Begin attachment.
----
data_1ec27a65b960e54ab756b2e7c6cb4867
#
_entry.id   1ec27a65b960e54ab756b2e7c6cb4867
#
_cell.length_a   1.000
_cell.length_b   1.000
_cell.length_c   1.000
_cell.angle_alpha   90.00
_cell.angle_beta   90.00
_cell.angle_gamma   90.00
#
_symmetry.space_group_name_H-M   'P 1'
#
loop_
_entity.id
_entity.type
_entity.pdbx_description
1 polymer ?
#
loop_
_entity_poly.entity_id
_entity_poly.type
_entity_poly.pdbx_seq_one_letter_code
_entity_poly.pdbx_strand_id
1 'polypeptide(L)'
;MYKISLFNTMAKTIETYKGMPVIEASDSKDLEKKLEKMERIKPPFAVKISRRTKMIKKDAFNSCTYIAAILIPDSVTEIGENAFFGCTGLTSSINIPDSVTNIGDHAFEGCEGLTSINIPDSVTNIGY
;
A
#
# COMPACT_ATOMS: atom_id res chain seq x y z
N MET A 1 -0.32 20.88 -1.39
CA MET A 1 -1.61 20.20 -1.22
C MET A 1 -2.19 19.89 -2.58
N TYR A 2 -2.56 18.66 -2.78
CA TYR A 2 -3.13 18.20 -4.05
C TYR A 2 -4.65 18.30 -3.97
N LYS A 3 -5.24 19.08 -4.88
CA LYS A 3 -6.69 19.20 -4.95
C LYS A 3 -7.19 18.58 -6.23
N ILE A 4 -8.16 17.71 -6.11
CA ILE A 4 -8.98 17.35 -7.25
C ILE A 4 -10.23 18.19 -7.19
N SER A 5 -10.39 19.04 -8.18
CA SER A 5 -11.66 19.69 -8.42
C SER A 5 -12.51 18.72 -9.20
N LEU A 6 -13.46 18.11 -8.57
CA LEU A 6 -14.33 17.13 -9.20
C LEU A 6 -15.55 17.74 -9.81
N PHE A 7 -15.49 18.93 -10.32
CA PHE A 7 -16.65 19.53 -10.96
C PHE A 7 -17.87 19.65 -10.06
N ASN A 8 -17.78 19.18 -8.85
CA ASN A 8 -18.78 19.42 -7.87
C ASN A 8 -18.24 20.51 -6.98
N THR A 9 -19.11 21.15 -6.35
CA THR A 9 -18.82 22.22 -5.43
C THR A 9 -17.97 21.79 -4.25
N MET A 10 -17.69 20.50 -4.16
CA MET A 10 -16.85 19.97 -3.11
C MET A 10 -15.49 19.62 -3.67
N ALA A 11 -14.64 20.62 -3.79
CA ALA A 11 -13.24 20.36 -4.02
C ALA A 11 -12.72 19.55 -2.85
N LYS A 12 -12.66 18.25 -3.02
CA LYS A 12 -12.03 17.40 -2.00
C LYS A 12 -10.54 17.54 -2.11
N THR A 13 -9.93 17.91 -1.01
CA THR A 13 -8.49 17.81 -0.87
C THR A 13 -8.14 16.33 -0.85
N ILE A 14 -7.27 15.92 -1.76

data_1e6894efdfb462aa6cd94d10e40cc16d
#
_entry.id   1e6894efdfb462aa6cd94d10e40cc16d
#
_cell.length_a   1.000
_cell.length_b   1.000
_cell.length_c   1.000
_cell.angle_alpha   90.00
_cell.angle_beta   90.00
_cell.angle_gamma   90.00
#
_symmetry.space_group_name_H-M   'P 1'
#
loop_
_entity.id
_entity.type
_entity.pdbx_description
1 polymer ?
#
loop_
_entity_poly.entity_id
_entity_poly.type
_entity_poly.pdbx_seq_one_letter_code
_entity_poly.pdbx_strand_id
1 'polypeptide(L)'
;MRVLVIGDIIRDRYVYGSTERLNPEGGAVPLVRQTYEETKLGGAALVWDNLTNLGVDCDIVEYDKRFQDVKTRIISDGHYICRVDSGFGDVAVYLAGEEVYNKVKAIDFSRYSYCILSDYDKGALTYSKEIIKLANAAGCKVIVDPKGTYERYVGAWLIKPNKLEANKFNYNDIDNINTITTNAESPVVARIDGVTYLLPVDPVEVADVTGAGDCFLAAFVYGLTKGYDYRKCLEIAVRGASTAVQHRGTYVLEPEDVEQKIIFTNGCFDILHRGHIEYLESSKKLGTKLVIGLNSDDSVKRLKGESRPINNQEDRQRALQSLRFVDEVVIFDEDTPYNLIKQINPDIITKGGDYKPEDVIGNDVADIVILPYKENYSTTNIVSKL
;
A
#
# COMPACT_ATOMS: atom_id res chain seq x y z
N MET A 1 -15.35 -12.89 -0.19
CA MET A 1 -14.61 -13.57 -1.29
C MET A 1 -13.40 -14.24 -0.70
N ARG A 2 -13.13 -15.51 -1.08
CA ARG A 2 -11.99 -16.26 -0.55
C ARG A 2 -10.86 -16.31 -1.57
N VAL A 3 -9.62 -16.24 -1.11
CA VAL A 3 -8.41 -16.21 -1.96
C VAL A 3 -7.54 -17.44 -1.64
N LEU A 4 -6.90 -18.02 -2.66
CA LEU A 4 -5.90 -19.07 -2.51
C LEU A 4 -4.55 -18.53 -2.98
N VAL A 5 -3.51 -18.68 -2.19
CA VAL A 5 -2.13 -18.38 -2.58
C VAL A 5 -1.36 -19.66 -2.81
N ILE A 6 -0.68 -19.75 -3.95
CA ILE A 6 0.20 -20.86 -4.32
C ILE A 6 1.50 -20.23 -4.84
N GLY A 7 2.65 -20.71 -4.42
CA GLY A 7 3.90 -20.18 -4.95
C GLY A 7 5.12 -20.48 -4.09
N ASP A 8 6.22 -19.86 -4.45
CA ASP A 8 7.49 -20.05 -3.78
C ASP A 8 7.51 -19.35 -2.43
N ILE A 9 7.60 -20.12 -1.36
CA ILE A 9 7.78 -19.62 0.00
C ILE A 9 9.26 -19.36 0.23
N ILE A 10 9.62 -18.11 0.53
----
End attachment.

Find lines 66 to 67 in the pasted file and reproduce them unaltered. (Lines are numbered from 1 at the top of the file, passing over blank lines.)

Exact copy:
C LYS A 12 -10.54 17.54 -2.11
N THR A 13 -9.93 17.91 -1.01